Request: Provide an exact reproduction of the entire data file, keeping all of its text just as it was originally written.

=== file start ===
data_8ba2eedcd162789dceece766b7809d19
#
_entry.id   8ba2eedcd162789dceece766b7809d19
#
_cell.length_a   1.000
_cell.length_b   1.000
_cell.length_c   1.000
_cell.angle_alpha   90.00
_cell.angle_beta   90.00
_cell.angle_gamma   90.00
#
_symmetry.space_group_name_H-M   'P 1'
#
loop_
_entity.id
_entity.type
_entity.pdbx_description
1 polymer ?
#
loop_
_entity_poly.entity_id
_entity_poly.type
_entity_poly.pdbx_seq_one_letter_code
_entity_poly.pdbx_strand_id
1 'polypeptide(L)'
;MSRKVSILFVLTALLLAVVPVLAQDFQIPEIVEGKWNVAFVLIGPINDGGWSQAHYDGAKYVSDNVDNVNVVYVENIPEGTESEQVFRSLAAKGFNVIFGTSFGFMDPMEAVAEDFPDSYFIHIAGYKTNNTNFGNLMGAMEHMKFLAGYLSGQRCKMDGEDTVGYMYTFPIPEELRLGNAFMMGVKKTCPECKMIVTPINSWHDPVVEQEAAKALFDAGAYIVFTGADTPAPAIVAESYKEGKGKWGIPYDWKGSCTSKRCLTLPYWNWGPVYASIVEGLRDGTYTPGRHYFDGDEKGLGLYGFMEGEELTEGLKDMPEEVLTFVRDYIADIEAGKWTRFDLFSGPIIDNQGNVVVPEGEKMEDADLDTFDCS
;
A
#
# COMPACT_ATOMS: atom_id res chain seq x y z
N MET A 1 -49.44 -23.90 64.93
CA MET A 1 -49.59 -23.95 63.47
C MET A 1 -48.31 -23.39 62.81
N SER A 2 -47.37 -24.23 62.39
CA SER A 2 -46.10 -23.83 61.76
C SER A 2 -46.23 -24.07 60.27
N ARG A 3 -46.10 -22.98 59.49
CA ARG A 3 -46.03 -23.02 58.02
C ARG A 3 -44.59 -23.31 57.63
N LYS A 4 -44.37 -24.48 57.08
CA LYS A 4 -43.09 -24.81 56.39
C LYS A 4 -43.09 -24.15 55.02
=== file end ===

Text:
data_8ba2eedcd162789dceece766b7809d19
#
_entry.id   8ba2eedcd162789dceece766b7809d19
#
_cell.length_a   1.000
_cell.length_b   1.000
_cell.length_c   1.000
_cell.angle_alpha   90.00
_cell.angle_beta   90.00
_cell.angle_gamma   90.00
#
_symmetry.space_group_name_H-M   'P 1'
#
loop_
_entity.id
_entity.type
_entity.pdbx_description
1 polymer ?
#
loop_
_entity_poly.entity_id
_entity_poly.type
_entity_poly.pdbx_seq_one_letter_code
_entity_poly.pdbx_strand_id
1 'polypeptide(L)'
;MSRKVSILFVLTALLLAVVPVLAQDFQIPEIVEGKWNVAFVLIGPINDGGWSQAHYDGAKYVSDNVDNVNVVYVENIPEGTESEQVFRSLAAKGFNVIFGTSFGFMDPMEAVAEDFPDSYFIHIAGYKTNNTNFGNLMGAMEHMKFLAGYLSGQRCKMDGEDTVGYMYTFPIPEELRLGNAFMMGVKKTCPECKMIVTPINSWHDPVVEQEAAKALFDAGAYIVFTGADTPAPAIVAESYKEGKGKWGIPYDWKGSCTSKRCLTLPYWNWGPVYASIVEGLRDGTYTPGRHYFDGDEKGLGLYGFMEGEELTEGLKDMPEEVLTFVRDYIADIEAGKWTRFDLFSGPIIDNQGNVVVPEGEKMEDADLDTFDCS
;
A
#
# COMPACT_ATOMS: atom_id res chain seq x y z
N MET A 1 -49.44 -23.90 64.93
CA MET A 1 -49.59 -23.95 63.47
C MET A 1 -48.31 -23.39 62.81
N SER A 2 -47.37 -24.23 62.39
CA SER A 2 -46.10 -23.83 61.76
C SER A 2 -46.23 -24.07 60.27
N ARG A 3 -46.10 -22.98 59.49
CA ARG A 3 -46.03 -23.02 58.02
C ARG A 3 -44.59 -23.31 57.63
N LYS A 4 -44.37 -24.48 57.08
CA LYS A 4 -43.09 -24.81 56.39
C LYS A 4 -43.09 -24.15 55.02